When the high school in general, was moved to another location because of the rapid increase of her population, the main building, which we used to call then the New Building, was made into a government building named Marcelo H del Pilar Land Technology Building.

My opinion was: it should had been preserved as an Annex, since it had produced many successful and outstanding graduates, some even nationally; or better still, maybe, it should had been declared a Heritage Building, and should had been used as a Special School e.g. School for Gifted Students or Science High School….etc.

But everything was too late now as when it was a government building, it was totally destroyed by a mysterious fire, and all that was left for us to remember it was its entrance. Sadly, we then, for memories sake, took some more group pictures with the remains of our beloved high school on the background.

There are also many new government buildings around the area, most notable of which is a building named after Ka Blas Ople, a famous Journalist, Secretary of Labor during the Marcos era, Senator and Senate President and Secretary of Foreign Affairs.

In front of the building is a bust of Ka Blas. Many of us, Lourdes O in particular took some pictures with the bust on the background.

WE THEN proceeded to the historical Barasoain Church, seat of the first Philippine Republic.

To explain the historical significance and the present condition of the church, let me quote some sections of the article I wrote “Home Away from Home” part 4.
And I quote:

The church consists of two structures: the church itself and adjacent to it is an L shaped convent, now a two part museum.

The front part of the museum is dedicated to the struggle against Spain, which includes an audio visual presentation commemorating the Declaration of Independence against Spain on June 12, 1898. Also on display is a facsimile of El Heraldo de la Revolution, the official newspaper of the First Philippine Republic.

The back part, an Eccliastical Museum, is dedicated to the collection of religious artifacts accumulated through the years.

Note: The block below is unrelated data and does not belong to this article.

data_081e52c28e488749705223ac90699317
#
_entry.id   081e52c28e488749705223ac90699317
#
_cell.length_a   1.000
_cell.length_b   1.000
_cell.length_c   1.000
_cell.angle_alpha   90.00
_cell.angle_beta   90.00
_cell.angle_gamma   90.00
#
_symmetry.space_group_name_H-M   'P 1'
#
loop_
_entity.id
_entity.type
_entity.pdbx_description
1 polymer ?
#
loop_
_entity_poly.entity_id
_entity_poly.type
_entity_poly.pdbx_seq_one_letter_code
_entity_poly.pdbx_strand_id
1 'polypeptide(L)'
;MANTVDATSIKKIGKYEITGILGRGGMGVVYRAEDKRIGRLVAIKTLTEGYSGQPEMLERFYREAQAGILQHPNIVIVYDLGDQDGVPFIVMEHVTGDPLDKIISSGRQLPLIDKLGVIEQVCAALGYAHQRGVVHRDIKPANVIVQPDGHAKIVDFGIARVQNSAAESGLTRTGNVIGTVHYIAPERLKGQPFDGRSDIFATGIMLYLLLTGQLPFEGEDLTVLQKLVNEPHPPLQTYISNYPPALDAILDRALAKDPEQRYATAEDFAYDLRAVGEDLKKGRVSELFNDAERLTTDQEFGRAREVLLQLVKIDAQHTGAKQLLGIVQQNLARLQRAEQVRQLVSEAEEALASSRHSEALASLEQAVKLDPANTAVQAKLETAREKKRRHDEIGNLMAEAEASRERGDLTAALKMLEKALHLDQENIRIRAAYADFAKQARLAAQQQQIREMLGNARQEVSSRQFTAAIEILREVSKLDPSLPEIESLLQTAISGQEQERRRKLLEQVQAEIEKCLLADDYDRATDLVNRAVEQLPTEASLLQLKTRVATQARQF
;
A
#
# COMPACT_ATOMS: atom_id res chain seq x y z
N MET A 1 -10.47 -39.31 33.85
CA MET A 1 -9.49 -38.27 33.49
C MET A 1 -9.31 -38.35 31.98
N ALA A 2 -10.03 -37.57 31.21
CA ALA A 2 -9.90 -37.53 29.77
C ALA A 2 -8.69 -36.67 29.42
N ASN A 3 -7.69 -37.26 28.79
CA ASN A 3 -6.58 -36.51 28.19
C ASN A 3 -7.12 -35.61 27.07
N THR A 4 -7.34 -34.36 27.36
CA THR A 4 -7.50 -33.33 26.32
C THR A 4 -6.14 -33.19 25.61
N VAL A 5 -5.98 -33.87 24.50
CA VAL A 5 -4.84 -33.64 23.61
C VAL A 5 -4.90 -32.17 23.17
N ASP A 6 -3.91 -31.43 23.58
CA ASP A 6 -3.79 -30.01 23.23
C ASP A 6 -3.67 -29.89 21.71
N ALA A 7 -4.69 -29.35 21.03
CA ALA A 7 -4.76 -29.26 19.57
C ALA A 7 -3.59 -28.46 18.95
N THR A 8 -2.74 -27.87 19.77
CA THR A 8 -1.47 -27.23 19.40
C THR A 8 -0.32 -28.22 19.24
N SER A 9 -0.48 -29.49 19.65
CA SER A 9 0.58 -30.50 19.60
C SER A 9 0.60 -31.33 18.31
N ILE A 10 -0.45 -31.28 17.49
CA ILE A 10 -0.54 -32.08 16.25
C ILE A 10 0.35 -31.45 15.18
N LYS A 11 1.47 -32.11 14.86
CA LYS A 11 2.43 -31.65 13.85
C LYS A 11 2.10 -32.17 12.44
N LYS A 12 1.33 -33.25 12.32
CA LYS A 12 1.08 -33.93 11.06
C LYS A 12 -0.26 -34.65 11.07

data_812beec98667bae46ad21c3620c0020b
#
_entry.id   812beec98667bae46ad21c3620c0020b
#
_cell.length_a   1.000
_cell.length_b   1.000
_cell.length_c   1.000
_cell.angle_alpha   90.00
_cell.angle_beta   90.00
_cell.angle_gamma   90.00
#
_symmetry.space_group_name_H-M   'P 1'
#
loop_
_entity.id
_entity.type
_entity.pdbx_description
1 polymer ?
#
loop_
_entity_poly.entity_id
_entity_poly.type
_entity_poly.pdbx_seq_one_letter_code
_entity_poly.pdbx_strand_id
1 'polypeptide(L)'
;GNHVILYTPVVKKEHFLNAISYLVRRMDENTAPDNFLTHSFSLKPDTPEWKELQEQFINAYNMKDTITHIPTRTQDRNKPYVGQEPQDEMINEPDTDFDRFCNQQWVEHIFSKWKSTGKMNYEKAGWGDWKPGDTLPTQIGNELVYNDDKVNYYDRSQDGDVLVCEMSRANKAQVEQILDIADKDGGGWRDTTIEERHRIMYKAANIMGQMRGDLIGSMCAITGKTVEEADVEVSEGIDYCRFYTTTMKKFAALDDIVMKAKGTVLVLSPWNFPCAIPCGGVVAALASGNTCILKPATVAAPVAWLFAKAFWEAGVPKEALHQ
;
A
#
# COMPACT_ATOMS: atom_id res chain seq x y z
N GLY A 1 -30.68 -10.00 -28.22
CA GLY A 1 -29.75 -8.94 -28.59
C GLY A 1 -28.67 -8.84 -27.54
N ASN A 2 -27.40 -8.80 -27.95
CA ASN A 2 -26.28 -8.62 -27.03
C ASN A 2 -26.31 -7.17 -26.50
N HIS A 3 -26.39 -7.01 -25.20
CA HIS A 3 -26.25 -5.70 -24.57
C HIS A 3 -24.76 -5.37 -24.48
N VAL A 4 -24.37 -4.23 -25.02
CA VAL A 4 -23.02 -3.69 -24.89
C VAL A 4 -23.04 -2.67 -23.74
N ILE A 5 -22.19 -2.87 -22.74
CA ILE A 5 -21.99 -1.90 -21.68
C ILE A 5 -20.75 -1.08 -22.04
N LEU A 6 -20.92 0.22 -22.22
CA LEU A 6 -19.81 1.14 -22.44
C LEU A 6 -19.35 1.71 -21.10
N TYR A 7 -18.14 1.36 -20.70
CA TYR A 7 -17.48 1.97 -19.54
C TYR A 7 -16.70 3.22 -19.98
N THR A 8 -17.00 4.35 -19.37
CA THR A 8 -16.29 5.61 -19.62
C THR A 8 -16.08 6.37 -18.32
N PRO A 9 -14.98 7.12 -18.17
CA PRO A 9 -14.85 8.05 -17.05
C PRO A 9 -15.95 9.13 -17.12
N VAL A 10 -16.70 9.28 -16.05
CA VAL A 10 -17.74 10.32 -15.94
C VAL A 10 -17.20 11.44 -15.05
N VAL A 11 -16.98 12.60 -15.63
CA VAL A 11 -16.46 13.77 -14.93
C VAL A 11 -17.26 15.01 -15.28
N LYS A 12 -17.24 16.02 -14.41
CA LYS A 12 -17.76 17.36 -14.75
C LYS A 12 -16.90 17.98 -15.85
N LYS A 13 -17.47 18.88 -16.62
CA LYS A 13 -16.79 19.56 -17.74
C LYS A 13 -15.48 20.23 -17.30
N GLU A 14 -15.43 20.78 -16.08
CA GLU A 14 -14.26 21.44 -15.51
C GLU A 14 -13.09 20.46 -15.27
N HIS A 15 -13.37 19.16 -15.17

There are three major events that made Barasoain Church very historical:
1.    It was here where the Malolos Congress (First Philippine Congress) was convened on September 15, 1898, with ninety five delegates coming from various parts of the country.
2.    It was here where Congress drafted the Malolos Constitution on September 29, 1898 and approved it on January 21, 1898.

What makes the Malolos Constitution very interesting, in my opinion, was that it was drafted by Pedro Paterno, an Illustrado. What if the head of the Malolos Congress then was Apolinario Mabini, the “Sublime Paralytic” and “The Brains of the Revolution?” He was also an intellectual, a known nationalist and a member of the masses. Could the Malolos Constitution been different and would the lives of the Filipinos now been different. It makes me wonder.

3.    It was here where the First Philippine Republic was inaugurated on January 23, 1899.

Because of these events, Malolos was made the capital of the Philippines, but only for a short period of time. In 1901, the Americans changed the capital when they occupied the country, relegating Malolos as the capital of the Province of Bulacan.

The church was returned to how it looked in 1898, in time for the inauguration of then elected President Joseph Estrada and Centennial celebration.”

We viewed with great interest, as many of us are devout catholic, the Ecclesiastical Museum and the interior of the historical church. And of course, for souvenir sake, we took many pictures, both individually and as a group.

TO BE CONTINUED